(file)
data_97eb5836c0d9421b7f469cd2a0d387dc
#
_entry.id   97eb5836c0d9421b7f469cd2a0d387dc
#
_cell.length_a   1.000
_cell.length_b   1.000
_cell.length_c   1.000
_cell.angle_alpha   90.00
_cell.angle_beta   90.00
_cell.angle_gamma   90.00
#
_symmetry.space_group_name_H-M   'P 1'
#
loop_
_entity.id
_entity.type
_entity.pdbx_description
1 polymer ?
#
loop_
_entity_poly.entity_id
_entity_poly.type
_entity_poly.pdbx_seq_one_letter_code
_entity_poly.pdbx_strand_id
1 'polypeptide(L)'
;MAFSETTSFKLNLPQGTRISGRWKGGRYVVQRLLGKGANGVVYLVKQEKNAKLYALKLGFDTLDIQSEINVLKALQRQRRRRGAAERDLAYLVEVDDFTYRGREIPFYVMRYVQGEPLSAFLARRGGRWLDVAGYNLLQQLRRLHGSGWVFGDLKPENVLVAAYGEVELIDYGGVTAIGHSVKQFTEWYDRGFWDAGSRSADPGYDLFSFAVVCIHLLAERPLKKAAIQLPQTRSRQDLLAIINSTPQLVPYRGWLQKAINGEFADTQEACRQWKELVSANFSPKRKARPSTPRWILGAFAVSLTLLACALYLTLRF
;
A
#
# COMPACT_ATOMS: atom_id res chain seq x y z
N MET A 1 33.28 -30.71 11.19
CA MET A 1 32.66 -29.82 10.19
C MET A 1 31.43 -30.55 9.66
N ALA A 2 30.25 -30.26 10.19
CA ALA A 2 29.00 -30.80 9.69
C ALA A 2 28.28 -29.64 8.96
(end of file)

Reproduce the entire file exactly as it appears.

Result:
data_97eb5836c0d9421b7f469cd2a0d387dc
#
_entry.id   97eb5836c0d9421b7f469cd2a0d387dc
#
_cell.length_a   1.000
_cell.length_b   1.000
_cell.length_c   1.000
_cell.angle_alpha   90.00
_cell.angle_beta   90.00
_cell.angle_gamma   90.00
#
_symmetry.space_group_name_H-M   'P 1'
#
loop_
_entity.id
_entity.type
_entity.pdbx_description
1 polymer ?
#
loop_
_entity_poly.entity_id
_entity_poly.type
_entity_poly.pdbx_seq_one_letter_code
_entity_poly.pdbx_strand_id
1 'polypeptide(L)'
;MAFSETTSFKLNLPQGTRISGRWKGGRYVVQRLLGKGANGVVYLVKQEKNAKLYALKLGFDTLDIQSEINVLKALQRQRRRRGAAERDLAYLVEVDDFTYRGREIPFYVMRYVQGEPLSAFLARRGGRWLDVAGYNLLQQLRRLHGSGWVFGDLKPENVLVAAYGEVELIDYGGVTAIGHSVKQFTEWYDRGFWDAGSRSADPGYDLFSFAVVCIHLLAERPLKKAAIQLPQTRSRQDLLAIINSTPQLVPYRGWLQKAINGEFADTQEACRQWKELVSANFSPKRKARPSTPRWILGAFAVSLTLLACALYLTLRF
;
A
#
# COMPACT_ATOMS: atom_id res chain seq x y z
N MET A 1 33.28 -30.71 11.19
CA MET A 1 32.66 -29.82 10.19
C MET A 1 31.43 -30.55 9.66
N ALA A 2 30.25 -30.26 10.19
CA ALA A 2 29.00 -30.80 9.69
C ALA A 2 28.28 -29.64 8.96